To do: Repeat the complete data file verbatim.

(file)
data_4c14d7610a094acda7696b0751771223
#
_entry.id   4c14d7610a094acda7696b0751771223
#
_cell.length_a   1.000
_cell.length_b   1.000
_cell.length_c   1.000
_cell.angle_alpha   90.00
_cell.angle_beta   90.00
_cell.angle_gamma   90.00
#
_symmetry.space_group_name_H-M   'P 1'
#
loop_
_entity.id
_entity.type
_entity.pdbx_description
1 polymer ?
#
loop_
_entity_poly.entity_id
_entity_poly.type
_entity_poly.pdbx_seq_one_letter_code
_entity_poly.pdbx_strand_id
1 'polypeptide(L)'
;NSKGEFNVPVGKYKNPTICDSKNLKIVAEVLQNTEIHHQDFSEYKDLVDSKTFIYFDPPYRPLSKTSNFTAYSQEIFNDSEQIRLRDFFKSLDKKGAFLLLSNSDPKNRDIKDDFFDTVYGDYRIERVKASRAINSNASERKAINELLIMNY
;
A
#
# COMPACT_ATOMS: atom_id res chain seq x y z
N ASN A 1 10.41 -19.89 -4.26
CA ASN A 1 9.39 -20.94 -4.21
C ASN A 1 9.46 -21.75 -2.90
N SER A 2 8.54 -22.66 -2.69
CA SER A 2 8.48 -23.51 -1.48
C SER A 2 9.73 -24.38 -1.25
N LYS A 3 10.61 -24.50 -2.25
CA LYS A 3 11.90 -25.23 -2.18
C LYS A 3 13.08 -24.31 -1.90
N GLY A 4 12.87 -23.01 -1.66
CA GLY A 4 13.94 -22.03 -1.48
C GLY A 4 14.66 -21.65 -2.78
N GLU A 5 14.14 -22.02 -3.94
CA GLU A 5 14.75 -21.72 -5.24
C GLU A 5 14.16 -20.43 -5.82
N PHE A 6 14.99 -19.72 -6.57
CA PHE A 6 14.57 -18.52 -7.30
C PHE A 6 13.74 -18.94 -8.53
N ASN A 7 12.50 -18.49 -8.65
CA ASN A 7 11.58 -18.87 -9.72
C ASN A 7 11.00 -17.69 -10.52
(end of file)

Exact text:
data_4c14d7610a094acda7696b0751771223
#
_entry.id   4c14d7610a094acda7696b0751771223
#
_cell.length_a   1.000
_cell.length_b   1.000
_cell.length_c   1.000
_cell.angle_alpha   90.00
_cell.angle_beta   90.00
_cell.angle_gamma   90.00
#
_symmetry.space_group_name_H-M   'P 1'
#
loop_
_entity.id
_entity.type
_entity.pdbx_description
1 polymer ?
#
loop_
_entity_poly.entity_id
_entity_poly.type
_entity_poly.pdbx_seq_one_letter_code
_entity_poly.pdbx_strand_id
1 'polypeptide(L)'
;NSKGEFNVPVGKYKNPTICDSKNLKIVAEVLQNTEIHHQDFSEYKDLVDSKTFIYFDPPYRPLSKTSNFTAYSQEIFNDSEQIRLRDFFKSLDKKGAFLLLSNSDPKNRDIKDDFFDTVYGDYRIERVKASRAINSNASERKAINELLIMNY
;
A
#
# COMPACT_ATOMS: atom_id res chain seq x y z
N ASN A 1 10.41 -19.89 -4.26
CA ASN A 1 9.39 -20.94 -4.21
C ASN A 1 9.46 -21.75 -2.90
N SER A 2 8.54 -22.66 -2.69
CA SER A 2 8.48 -23.51 -1.48
C SER A 2 9.73 -24.38 -1.25
N LYS A 3 10.61 -24.50 -2.25
CA LYS A 3 11.90 -25.23 -2.18
C LYS A 3 13.08 -24.31 -1.90
N GLY A 4 12.87 -23.01 -1.66
CA GLY A 4 13.94 -22.03 -1.48
C GLY A 4 14.66 -21.65 -2.78
N GLU A 5 14.14 -22.02 -3.94
CA GLU A 5 14.75 -21.72 -5.24
C GLU A 5 14.16 -20.43 -5.82
N PHE A 6 14.99 -19.72 -6.57
CA PHE A 6 14.57 -18.52 -7.30
C PHE A 6 13.74 -18.94 -8.53
N ASN A 7 12.50 -18.49 -8.65
CA ASN A 7 11.58 -18.87 -9.72
C ASN A 7 11.00 -17.69 -10.52